How Dow Jones is Reimagining the News

Oct 28, 2019, 4 minute read
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Amidst the dizzying increase of content outlets, daily newsletters, and social media feeds, Dow Jones found a top of mind problem for their customers — how could they distill the daily onslaught of the news into actionable, personalized insight?

At this year’s Connected Data London, Clancy Childs, the General Manager of Dow Jones Knowledge Enablement, took the stage with Stardog co-founder Mike Grove to discuss how Dow Jones is reimagining the news as a knowledge graph and extracting the most important, and personalized, data for their customers around the world.

Dow Jones offers consumer products like The Wall Street Journal and Barron’s, as well as enterprise offerings like Factiva, a provider of global business content, designed to help users find, monitor, interpret and share essential information. Clancy, who leads the Knowledge Enablement effort, outlined how customers were so inundated with information they couldn’t identify what news affected their interests. Unable to decipher what was signal and what was just noise, they couldn’t take the appropriate action. One thing was clear — more information was not the solution. Dow Jones’ customers wanted the key information at their fingertips without having to sift through a pile of newsletters.

“How can we share relevant knowledge with our customers without making them read ‘the news’?”

- Clancy Childs, Dow Jones

A wealth of data

Dow Jones was sitting on a trove of proprietary data, stored in varying structures. Between their flagship publications (The Wall Street Journal), news archive aggregators (Factiva) and specialized news datasets (DNA), Dow Jones has access to millions of facts derived from fifty years of digitized news media. Factiva alone offers content from over 33,000 global news and information sources from over 200 countries and in 28 languages. In addition to having every significant news story, Dow Jones has each story’s associated metadata which provides context to the reporting.

Structured data has a defined length and format and is stored in tables; unstructured data is not organized in a pre-defined manner and it’s typically text-heavy.

Structured data has a defined length and format and is stored in tables; unstructured data is not organized in a pre-defined manner and it’s typically text-heavy.

However, all of these data sources existed in complete silos. Theoretically, a Dow Jones employee could find every news story about any given company, but it would require searching at least six data sources. Making these stories actionable involved reading thousands of words, layering knowledge within that domain, and then using that context to identify the nugget of information needed for a “data driven” decision.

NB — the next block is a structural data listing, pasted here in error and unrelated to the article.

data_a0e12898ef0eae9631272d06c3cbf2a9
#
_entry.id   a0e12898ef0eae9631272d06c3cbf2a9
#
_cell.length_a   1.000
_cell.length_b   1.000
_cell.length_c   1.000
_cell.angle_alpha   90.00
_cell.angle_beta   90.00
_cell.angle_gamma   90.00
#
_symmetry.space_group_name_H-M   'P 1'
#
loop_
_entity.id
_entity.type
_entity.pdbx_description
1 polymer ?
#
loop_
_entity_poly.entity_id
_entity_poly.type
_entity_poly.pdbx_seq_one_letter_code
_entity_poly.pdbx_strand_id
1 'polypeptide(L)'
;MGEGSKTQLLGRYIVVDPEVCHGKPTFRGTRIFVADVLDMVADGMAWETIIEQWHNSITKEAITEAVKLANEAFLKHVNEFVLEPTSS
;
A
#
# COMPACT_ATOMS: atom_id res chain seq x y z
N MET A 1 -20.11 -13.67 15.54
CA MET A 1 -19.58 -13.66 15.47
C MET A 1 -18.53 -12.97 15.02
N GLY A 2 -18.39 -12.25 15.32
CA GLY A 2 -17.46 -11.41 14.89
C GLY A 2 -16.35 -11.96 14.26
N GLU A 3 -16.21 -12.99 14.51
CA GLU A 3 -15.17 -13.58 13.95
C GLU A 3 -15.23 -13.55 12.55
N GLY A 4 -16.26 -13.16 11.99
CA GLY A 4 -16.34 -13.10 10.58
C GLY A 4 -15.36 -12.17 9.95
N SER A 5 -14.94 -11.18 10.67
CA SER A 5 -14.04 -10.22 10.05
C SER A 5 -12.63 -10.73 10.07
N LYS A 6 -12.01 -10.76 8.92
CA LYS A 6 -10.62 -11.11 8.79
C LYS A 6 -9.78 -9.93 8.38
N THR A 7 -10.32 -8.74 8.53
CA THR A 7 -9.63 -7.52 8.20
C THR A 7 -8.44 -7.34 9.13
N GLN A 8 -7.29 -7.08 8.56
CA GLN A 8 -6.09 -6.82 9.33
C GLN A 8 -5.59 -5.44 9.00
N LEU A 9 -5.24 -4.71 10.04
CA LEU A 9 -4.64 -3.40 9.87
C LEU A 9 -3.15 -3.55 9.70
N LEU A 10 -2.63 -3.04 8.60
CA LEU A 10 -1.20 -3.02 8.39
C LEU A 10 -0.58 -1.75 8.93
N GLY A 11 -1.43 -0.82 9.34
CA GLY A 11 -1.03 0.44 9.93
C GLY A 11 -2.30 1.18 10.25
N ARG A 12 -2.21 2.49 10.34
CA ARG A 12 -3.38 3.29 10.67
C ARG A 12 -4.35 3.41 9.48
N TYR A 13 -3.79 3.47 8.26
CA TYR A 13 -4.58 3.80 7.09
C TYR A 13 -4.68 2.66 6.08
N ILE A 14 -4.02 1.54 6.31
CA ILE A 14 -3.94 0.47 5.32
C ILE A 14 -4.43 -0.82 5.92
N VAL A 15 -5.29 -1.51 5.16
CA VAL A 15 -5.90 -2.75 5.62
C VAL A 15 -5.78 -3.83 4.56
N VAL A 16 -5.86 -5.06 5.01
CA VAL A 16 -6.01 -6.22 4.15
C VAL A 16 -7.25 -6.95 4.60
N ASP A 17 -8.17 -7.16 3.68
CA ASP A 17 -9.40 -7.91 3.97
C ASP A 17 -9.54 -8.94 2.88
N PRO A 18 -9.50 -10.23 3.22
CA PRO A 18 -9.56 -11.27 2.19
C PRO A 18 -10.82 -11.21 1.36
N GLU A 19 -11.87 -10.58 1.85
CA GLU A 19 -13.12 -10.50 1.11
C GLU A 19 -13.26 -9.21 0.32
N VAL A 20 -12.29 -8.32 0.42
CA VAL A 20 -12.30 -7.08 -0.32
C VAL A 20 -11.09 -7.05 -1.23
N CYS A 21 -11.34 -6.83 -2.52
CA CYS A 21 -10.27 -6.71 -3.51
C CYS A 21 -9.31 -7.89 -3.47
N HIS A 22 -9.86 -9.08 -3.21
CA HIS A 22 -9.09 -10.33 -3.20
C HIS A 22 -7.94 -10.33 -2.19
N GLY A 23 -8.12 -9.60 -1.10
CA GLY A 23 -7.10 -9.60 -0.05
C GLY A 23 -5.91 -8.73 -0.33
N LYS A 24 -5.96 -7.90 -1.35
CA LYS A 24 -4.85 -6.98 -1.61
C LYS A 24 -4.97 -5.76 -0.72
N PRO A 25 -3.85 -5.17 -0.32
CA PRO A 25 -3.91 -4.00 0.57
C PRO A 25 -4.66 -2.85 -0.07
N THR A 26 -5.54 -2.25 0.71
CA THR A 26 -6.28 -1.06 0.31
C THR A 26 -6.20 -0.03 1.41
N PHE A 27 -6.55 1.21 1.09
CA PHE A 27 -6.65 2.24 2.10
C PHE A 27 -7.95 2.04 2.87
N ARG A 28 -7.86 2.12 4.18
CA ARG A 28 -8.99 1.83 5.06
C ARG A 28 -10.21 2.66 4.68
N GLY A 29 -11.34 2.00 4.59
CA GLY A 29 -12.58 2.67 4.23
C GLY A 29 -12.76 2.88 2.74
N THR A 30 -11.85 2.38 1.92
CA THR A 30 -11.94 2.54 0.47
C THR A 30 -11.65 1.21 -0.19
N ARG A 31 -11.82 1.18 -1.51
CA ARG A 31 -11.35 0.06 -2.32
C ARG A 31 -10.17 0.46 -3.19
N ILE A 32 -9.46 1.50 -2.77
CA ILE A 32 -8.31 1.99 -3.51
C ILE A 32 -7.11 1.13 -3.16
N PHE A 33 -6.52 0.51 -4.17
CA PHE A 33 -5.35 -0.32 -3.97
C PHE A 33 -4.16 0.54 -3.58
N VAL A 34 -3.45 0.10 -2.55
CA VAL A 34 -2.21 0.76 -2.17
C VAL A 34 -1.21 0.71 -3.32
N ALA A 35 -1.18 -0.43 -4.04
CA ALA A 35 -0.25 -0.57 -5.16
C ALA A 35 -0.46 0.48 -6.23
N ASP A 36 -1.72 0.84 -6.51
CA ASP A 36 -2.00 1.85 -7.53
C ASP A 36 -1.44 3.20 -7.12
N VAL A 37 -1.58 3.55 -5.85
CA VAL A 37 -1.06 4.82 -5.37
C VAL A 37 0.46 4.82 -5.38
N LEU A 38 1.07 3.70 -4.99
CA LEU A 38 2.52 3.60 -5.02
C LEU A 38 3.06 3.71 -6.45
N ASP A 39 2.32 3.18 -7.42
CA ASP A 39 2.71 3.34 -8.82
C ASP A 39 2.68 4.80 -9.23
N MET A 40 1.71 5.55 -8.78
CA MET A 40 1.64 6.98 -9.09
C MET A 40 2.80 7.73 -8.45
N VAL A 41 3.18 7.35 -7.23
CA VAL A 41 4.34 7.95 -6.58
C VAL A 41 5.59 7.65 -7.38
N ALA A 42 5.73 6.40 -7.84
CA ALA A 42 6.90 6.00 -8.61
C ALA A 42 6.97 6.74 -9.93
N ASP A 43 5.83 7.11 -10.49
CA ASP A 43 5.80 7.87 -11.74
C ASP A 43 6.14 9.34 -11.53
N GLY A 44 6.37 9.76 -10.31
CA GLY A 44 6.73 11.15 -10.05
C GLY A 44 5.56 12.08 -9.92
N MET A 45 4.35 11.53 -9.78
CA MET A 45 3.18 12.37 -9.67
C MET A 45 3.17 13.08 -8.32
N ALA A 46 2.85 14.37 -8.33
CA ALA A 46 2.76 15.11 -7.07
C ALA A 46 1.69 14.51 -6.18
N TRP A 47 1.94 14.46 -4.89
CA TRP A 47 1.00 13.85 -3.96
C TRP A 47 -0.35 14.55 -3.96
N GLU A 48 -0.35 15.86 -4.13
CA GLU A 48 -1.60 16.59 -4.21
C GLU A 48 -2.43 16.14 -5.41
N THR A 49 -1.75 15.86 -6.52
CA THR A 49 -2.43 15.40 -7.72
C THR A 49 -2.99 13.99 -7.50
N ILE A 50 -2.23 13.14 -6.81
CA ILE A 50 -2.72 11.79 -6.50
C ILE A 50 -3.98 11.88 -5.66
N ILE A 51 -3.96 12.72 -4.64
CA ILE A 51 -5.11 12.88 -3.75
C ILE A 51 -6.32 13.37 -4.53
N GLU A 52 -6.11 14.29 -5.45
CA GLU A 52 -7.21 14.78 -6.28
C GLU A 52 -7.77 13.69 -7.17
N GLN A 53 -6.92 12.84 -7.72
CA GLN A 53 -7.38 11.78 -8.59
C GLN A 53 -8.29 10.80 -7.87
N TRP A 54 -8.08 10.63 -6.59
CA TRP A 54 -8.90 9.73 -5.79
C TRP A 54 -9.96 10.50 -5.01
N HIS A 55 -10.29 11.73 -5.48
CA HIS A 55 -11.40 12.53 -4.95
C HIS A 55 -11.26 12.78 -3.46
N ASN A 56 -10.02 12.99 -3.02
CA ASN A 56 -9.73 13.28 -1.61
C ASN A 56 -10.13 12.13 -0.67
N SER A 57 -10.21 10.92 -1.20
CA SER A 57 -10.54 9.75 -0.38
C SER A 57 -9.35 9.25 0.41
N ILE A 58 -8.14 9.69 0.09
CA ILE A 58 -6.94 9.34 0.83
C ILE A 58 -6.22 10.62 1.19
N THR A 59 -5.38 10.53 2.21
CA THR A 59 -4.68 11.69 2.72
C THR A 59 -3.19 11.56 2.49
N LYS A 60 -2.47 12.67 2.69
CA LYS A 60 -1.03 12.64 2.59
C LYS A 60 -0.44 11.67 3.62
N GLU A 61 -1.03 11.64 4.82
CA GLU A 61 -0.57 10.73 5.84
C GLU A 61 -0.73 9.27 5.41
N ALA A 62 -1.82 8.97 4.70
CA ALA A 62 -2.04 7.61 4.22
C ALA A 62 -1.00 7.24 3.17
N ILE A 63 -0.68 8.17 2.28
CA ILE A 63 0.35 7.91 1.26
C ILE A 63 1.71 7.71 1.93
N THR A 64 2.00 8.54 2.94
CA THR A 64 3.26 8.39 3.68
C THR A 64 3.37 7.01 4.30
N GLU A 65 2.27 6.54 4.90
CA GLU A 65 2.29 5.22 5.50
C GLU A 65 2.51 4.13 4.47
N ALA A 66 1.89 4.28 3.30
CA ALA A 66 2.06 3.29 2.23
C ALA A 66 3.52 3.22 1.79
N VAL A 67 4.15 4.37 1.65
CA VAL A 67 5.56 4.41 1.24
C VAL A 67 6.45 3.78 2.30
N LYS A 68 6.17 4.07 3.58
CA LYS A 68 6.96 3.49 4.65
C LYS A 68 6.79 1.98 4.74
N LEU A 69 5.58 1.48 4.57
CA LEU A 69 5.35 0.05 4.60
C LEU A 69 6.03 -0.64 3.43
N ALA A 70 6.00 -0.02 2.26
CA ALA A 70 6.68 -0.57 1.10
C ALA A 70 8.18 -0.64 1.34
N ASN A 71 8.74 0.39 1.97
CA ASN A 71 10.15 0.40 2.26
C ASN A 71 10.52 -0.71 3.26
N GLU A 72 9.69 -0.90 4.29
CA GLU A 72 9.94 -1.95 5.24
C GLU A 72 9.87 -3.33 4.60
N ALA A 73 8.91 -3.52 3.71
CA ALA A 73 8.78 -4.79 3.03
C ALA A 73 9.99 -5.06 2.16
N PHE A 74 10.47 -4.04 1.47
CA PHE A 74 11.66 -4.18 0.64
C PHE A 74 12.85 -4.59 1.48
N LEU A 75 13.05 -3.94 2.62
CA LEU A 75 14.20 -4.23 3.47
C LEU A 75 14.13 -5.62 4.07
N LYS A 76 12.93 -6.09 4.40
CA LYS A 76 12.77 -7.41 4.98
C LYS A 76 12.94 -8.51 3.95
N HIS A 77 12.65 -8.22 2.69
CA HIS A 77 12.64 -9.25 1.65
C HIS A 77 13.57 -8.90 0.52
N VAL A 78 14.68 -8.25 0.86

Personalization at scale

Automating reading the news required a technical solution that could replicate this process of building layered context around a concept. Critically, it had to be able to incorporate data from both structured and unstructured data sources. Further, they needed a solution that was scalable, updates quickly, and operates well at high volumes — after all, the news changes minute to minute. Dow Jones ultimately turned to a knowledge graph, allowing them to create a complete view of the news, comprehensible by humans and readable by machines.

Using Natural Language Processing (NLP), Dow Jones’ knowledge graph extracts entities (people, companies, events, dates) and their relationships (employed by, invested in, associated with) from the unstructured news articles. Stardog links these entities to the related data in the knowledge graph, placing these entities in the context of other news stories and historic relationships. The graph shows all the relationships to any given entity and also uncovers indirect links between entities. This allows Dow Jones’ customers to see exactly what news events impact their interests, even if an investment isn’t explicitly named within the article.

NLP extracts entities and their relationships from the text. This data is incorporated into the knowledge graph and linked to related terms.

NLP extracts entities and their relationships from the text. This data is incorporated into the knowledge graph and linked to related terms.

The knowledge graph also allows a level of personalization unrivaled by other news aggregators. In order to provide “News Signals as a Service,” Dow Jones must determine what is relevant to each customer. Dow Jones links their customer’s CRM (Customer Relationship Management system) and extracts and matches customer records to the entities in the knowledge graph. With a watchlist in place, as news events occur the relevant facts are delivered to the customer directly to their data warehouse via an API. Further, these signals can be fed into automated systems, such as sales lead scoring, to make their customers’ processes more intelligent

Ultimately, the ability to capture the real-world context of data allowed Dow Jones to build a more human-centered product — focusing on what is uniquely relevant to a customer and delivering personalization at scale. By using their proprietary data in innovative ways, Dow Jones maintains their leadership as the ultimate source for business news and data.

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